January 1, 2018 (Vol. 38, No. 1)
William Iannuccilli Contributor GEN
CRISPR Is a Jack of All Trades
Gene-editing methods are advancing at a rapid pace. They are being applied in a wide range of applications, including medical/pharmaceutical, agricultural, and animal health.
After years of development, CRISPR/Cas9 is finally beginning to realize its full potential in the genome-editing arena. The technology is based on a bacterial defense strategy against bacteriophage infection that has been modified to knockout or knock-in DNA precise sequences. The technology is also inducible and has the ability to control transcription factors allowing the activation or silencing of genes.
In this way, genes required for viability can be turned on or off at different developmental stages to elucidate gene function. CRISPR has great utility for functional in vitro and in vivo screening for cellular pathway and target identification, creating disease models and cell lines, and ultimately therapeutic applications for editing genes and their control elements.
The Cambridge Healthtech Institute (CHI) will hold its fourth annual symposium on New Frontiers in CRISPR-Based Gene Editing at the Tri-Con conference in San Francisco, CA, in February. GEN interviewed several scientists who will be speaking at the meeting to learn more about recent advances in gene-editing technology and the development of new applications.
C.B. Gurumurthy, Ph.D., associate professor of developmental neuroscience at the Munroe Meyer Institute for Genetics and Rehabilitation and director, Mouse Genome Engineering, Core Facility, at the University of Nebraska Medical Center, is presenting a talk entitled, “Next-Generation CRISPR Technologies for Efficient Genome Engineering.” Dr. Gurumurthy is a codeveloper of Easi-CRISPR (Easi is efficient additions with single-stranded DNA inserts). He explained, “You can utilize our technology to induce the deletion of a gene, making a conditional knockout at a particular point in development, leveraging time and space.” By using this technology with genes required for viability you can help determine gene function in a developmental context.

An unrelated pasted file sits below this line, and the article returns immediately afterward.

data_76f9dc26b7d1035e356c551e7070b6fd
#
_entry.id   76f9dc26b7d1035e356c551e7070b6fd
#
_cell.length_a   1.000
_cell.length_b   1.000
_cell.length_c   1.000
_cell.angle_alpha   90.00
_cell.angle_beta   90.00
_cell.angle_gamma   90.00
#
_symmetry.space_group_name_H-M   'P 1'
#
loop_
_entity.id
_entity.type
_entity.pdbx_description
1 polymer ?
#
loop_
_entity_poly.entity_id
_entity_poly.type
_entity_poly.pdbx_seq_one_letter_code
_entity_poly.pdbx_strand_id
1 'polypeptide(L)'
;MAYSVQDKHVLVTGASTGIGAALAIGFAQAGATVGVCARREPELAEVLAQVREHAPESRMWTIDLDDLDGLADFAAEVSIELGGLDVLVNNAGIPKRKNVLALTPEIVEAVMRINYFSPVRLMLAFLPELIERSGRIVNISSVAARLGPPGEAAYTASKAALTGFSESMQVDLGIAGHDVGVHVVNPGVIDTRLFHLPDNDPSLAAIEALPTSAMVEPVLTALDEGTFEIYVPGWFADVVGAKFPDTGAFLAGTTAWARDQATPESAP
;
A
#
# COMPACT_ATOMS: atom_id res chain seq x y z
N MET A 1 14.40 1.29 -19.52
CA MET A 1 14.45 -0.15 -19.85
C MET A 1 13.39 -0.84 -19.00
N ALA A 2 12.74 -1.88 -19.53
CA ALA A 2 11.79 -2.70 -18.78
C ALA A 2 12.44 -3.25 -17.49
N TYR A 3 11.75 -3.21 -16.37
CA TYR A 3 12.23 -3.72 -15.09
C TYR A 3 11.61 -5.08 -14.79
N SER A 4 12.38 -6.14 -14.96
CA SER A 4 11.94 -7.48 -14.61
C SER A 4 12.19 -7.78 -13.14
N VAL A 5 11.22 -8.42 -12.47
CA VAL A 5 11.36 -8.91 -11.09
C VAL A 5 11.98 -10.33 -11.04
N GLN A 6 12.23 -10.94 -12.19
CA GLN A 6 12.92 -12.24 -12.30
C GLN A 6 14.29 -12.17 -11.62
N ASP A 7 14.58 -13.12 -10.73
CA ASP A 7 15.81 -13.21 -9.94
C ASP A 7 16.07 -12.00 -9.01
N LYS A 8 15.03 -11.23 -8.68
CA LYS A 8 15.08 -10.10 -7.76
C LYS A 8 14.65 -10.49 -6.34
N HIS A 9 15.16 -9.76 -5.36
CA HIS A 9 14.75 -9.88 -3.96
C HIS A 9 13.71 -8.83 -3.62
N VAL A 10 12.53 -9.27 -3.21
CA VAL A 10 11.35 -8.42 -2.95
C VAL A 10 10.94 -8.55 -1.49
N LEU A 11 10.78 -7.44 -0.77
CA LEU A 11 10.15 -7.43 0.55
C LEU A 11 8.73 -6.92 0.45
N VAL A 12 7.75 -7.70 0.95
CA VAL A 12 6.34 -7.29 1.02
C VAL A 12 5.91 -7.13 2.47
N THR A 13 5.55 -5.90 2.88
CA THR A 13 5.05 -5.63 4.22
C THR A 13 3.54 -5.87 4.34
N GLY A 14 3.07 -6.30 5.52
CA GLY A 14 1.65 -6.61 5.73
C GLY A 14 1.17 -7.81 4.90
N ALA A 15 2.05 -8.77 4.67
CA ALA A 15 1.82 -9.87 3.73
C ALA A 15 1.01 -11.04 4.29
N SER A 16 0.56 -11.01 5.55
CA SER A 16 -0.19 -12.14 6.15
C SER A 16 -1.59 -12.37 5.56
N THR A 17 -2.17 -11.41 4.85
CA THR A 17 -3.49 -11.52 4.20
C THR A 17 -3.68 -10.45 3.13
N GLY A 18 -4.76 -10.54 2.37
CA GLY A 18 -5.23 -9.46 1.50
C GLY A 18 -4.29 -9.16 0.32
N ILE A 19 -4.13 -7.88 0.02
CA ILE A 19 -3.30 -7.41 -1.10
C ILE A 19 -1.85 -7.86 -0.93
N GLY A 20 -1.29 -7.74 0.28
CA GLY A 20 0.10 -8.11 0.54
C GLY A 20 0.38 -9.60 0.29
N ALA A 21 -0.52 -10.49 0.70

It is an efficient technology for generating mice carrying conditional and inserted alleles using long, single-stranded donor DNA in the one kilobase (kb) and beyond range. The high efficiency and large insert size allowed by Easi-CRISPR makes it auseful new technology in the CRISPR toolbox.
The advantage of using Easi-CRISPR is the easy acceptance of larger single-stranded DNA inserts, which are then made into double-stranded DNA via the highly accurate endogenous homologous DNA repair mechanism (Figures 1 and 2). Describing why single-stranded DNA is introduced more efficiently, Dr. Gurumurthy stated, “Imagine that you are at a dance. If you are alone, or single, it equates to single-stranded DNA and you have a good chance to meet someone or interact. If you are with someone, it equates to [double-stranded] DNA, and you have less of a chance to meet someone or interact. Lastly, if you are wearing a wedding ring, it equates to circular double-stranded DNA, and you have the least chance to interact.”